Pupils, students, researchers and staff should be supported by educational institutions in the development of appropriate skills in critical thinking, academic writing and research.
This is consistent with another flagship initiative of Council of Europe, the Reference Framework of Competences for Democratic Culture (RFCDC), which aims to provide a systematic approach to designing the teaching, learning and assessment of competences for democratic culture, with a list of 20 competences to empower learners to act as competent and effective democratic citizens.
Another recommendation is to minimise the advertising of fraudulent services, which is exacerbated by the use of the web and of social media, followed by the key role of legislation and of its full enforcement.
A code of ethics should be established, based on the ETINED principles, and governing all aspects of education affected by education fraud. On codes of ethics in the field of education, the Committee of Ministers of the Council of Europe itself in 2019 adopted a Recommendation on fostering a culture of ethics in the teaching profession.
Protection of relevant education terminology, as well as translations of that terminology (for example, names of national degrees and of the term ‘university’ in national language), could be an effective tool in eradicating all forms of misrepresentation by education fraud providers.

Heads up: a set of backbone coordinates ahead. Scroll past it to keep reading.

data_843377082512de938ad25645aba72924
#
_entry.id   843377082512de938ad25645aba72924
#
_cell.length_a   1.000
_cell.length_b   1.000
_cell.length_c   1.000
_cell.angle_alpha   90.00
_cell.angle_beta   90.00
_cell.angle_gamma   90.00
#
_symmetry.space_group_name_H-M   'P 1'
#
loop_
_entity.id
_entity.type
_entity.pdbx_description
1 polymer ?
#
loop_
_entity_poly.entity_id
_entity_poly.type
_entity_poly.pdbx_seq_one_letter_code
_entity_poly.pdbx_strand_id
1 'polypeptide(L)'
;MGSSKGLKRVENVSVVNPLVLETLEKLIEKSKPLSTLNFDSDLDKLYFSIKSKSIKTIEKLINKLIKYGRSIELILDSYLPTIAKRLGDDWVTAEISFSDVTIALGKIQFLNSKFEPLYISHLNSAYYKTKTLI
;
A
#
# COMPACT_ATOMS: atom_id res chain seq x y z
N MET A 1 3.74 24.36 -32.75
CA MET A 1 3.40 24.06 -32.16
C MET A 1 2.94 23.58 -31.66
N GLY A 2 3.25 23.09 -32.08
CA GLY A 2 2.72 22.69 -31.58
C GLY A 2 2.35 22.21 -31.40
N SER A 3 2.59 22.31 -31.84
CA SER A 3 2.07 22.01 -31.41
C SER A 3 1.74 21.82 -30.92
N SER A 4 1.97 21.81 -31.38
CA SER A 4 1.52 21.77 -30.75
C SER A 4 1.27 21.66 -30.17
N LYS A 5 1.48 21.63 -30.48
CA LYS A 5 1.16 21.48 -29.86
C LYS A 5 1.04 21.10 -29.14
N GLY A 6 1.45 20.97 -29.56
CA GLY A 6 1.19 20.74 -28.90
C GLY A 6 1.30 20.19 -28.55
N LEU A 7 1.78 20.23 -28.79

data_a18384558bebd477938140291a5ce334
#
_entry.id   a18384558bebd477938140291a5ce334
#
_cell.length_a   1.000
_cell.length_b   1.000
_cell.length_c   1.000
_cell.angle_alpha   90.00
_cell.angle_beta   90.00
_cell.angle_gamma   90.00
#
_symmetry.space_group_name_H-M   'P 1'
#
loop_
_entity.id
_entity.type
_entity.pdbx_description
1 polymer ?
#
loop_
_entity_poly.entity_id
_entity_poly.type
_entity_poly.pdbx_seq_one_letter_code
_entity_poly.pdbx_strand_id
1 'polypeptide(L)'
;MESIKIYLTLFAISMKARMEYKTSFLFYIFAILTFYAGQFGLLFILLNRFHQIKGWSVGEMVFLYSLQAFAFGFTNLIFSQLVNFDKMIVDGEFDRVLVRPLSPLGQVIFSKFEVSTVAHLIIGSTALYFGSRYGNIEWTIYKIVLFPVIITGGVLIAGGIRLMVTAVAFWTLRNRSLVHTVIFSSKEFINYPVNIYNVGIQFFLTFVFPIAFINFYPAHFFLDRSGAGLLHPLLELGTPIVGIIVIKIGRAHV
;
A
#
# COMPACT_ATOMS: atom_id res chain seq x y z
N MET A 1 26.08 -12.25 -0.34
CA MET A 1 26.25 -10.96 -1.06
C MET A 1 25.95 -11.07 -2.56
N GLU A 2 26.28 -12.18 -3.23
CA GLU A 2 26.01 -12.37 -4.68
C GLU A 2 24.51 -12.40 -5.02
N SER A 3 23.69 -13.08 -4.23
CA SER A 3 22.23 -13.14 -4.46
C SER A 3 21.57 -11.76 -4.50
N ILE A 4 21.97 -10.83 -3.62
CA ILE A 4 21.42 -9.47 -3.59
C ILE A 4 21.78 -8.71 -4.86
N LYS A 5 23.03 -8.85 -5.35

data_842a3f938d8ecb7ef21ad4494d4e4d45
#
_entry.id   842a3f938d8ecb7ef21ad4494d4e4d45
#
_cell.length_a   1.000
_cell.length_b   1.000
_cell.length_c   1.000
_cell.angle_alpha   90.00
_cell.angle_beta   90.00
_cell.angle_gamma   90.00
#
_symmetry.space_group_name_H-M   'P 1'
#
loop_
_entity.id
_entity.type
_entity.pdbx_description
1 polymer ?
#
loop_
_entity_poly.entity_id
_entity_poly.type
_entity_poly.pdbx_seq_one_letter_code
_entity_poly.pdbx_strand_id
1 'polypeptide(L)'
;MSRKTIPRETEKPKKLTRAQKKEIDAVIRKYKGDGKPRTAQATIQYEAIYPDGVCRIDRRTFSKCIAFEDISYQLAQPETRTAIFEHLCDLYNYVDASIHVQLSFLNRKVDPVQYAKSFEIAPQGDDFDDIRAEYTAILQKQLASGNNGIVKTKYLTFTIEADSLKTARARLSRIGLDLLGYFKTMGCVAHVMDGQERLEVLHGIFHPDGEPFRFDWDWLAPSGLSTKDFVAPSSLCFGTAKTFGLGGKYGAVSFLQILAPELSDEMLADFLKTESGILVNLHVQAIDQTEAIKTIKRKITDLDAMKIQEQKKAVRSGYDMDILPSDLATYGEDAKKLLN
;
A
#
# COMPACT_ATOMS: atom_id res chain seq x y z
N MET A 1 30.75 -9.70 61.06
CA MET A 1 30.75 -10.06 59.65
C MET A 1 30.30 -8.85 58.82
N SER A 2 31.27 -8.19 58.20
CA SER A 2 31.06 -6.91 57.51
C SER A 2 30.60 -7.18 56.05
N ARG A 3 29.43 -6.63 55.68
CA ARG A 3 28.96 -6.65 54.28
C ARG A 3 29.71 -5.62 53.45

A sensitive part is to protect society from education fraud by ensuring the authenticity and integrity of academic and-or professional qualifications and credentials that have a direct or indirect impact on the health, safety and physical, mental and socio-economic well-being of present and future generations.
Protection of whistle-blowers is part of the recommendation too, as is ensuring a fair and impartial trial for individuals and organisations accused of education fraud.
One specific article focuses on the use of digital solutions as a way to ensure the accessibility and integrity of data relating to students, qualifications and awards while remaining compliant with privacy laws. The article also recommends, whenever technically possible, the provision of trustworthy services for verifying diplomas and professional certificates that are simple, accessible and multilingual.